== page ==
Covid-19 Global Pandemic Declared

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It’s official, as of Wednesday 11 March, Covid-19 is declared a global pandemic!

Whilst not unexpected and, let’s be honest this declaration doesn’t actually change much, it confirms what we’ve probably known for several weeks and months – that coronavirus is here.

It is still unclear as to the level of affect or impact it may have and how to respond (the World Health Organisation (WHO) for example, hasn’t changed the advice it is giving to countries as to what they should do).  But there’s now no doubt it’s going to affect you as an individual, an employee/employer, your family, your friends and just about every other facet of normal life too.

We’re sure you and your organisation has been considering when to take action and how best to minimise any impact.  Securing expert input in planning your response can be of real value in optimising your plans, As such, with our significant expertise in the areas of business continuity, planning and preparedness, URM can provide you and your organisation with some high-level expert guidance.

However, in the meantime, where do you start?

URM stands by the mantra, often used as a high-level approach in developing a business continuity response and applicable to any disruption or incident – ‘Welfare, Delivery, Reputation’.

Let’s look at each of these in turn.

Welfare

The first step should always be to consider the welfare, health and safety of your staff or workforce and, in the case of a pandemic, the wider community. As a result, it is best to make use of the excellent resources available, these include:

NHS https://www.nhs.uk/conditions/coronavirus-covid-19/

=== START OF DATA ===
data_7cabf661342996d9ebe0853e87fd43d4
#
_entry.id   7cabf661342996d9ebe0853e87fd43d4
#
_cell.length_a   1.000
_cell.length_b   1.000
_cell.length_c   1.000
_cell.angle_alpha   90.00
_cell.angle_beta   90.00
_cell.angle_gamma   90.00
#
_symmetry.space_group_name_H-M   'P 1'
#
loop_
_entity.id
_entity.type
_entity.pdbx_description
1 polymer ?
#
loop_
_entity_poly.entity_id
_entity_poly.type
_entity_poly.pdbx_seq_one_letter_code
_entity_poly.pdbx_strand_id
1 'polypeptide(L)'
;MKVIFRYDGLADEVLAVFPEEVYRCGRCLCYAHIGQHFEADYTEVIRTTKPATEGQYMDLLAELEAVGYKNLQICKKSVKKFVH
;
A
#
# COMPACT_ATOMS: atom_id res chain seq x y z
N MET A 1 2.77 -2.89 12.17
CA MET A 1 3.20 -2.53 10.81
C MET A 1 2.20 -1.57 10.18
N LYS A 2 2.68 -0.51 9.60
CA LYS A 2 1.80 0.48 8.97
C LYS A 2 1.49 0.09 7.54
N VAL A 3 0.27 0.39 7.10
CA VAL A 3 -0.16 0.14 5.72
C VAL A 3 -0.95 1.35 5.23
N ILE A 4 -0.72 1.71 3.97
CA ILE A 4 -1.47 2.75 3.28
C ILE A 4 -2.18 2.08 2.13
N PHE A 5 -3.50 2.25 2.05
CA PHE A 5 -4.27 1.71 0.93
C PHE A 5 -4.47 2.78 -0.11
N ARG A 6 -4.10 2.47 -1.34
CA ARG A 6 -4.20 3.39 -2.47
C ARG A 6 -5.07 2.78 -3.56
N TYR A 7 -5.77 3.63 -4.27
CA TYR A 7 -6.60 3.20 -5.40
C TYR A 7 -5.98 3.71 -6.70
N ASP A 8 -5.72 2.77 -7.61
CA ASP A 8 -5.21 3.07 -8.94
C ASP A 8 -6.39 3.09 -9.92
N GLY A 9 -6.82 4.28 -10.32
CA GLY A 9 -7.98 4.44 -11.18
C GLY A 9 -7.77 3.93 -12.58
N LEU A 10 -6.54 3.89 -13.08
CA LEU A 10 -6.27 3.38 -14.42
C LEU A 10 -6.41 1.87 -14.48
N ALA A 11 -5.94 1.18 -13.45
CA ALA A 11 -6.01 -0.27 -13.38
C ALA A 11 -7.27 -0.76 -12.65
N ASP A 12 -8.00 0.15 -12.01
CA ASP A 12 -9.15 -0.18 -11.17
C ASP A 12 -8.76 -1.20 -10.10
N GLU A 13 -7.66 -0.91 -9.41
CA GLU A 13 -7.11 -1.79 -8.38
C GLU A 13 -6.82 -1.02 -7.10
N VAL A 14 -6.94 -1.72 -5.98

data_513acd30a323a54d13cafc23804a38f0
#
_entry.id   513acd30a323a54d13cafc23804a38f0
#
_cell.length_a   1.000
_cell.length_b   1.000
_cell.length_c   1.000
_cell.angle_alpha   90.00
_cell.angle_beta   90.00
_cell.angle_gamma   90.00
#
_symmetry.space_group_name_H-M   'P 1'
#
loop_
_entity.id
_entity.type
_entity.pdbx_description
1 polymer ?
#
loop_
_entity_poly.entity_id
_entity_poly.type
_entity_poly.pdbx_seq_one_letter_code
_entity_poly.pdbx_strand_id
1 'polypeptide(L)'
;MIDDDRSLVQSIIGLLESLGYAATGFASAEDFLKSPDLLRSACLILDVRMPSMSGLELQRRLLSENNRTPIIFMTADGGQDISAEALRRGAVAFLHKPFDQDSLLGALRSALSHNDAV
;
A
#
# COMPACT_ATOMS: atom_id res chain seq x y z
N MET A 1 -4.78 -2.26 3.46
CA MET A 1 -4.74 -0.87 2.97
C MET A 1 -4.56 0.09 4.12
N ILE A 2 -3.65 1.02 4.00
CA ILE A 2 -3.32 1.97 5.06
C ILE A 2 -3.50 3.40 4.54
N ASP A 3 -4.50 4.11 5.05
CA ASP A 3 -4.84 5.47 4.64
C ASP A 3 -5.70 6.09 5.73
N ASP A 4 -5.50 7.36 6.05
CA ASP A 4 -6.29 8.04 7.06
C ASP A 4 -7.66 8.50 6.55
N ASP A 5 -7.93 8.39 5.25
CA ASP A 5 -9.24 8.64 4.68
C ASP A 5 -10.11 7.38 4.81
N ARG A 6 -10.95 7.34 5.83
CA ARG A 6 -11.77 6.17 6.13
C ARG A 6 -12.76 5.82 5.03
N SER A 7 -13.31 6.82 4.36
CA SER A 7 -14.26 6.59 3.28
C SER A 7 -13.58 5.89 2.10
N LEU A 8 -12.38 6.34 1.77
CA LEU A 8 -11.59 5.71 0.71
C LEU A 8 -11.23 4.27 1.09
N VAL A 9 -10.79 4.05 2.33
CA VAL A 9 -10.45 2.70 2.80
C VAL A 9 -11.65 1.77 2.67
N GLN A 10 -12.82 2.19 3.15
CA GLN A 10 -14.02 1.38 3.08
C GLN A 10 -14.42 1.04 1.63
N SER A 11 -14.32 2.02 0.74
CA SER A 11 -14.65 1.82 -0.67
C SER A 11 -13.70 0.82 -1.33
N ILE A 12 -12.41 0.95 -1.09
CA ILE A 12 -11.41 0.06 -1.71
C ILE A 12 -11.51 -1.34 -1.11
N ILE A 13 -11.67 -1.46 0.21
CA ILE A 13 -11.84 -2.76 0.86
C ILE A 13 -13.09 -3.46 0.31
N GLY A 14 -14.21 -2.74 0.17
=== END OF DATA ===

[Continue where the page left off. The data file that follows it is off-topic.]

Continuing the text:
Government

https://www.gov.uk/government/topical-events/coronavirus-covid-19-uk-government-response

https://www.gov.uk/government/publications/guidance-to-employers-and-businesses-about-covid-19

WHO https://www.who.int/emergencies/diseases/novel-coronavirus-2019/advice-for-public

It’s important to not only consider your current response, but how it should adapt as the situation develops.

Employee trust in your decision making is critical.  Your staff will expect you to put their welfare first and, in a high-focused scenario such as this, won’t forgive you if you don’t!

Delivery

Secondly, you will want to consider your service delivery and contractual obligations throughout this period, particularly in the context of what must be done and what can be rescheduled, postponed or cancelled.  You can do this by reviewing previous assessments, such as business impact analysis or risk assessments. Otherwise, you will need to consider a whistle-stop review of which activities need to be maintained to meet your business obligations. This will essentially involve establishing exclusive strategies and plans for dealing with a pandemic, taking into consideration the following:

What roles and responsibilities are needed? For instance, will you assign a team to deal with this? Who will lead your response and do they have the necessary authority /skillset to make key decisions?

Do you need to work in a fixed location, or can your staff work from home? What level of staffing can you cope with/do you need?

What triggers or scenarios you might be faced with? For instance, government-imposed movement restrictions, significant staff absence due to caring responsibilities

What strategies or solutions might help?

Once you have considered the above, you can draw up plans utilising the answers to these questions. These will provide the essential information to enable your business to respond to developing events.

Finally, drafting new, or reviewing current procedures for BAU operations will be essential in this potentially prolonged, highly people-focused scenario.

Whilst conducting this review, you will also need to bear in mind your suppliers and their ability to support your response.

Reputation

Last, but certainly not least, an organisation’s reputation must be considered throughout its handling of any pandemic.  For example, insisting staff continue to come to work against the government’s advice (i.e. when a member of staff has been advised to self-isolate) will create negativity in an already incredibly challenging situation. Equally, not responding sensibly and sensitively may quickly become the subject of a social media outcry and backlash. However, failing to stand by commitments made, or contractual obligations to deliver, when customers are relying on your service to support their own response, will damage your credibility not only during this outbreak, but longer term.  Communication management and media handling will be more crucial than ever.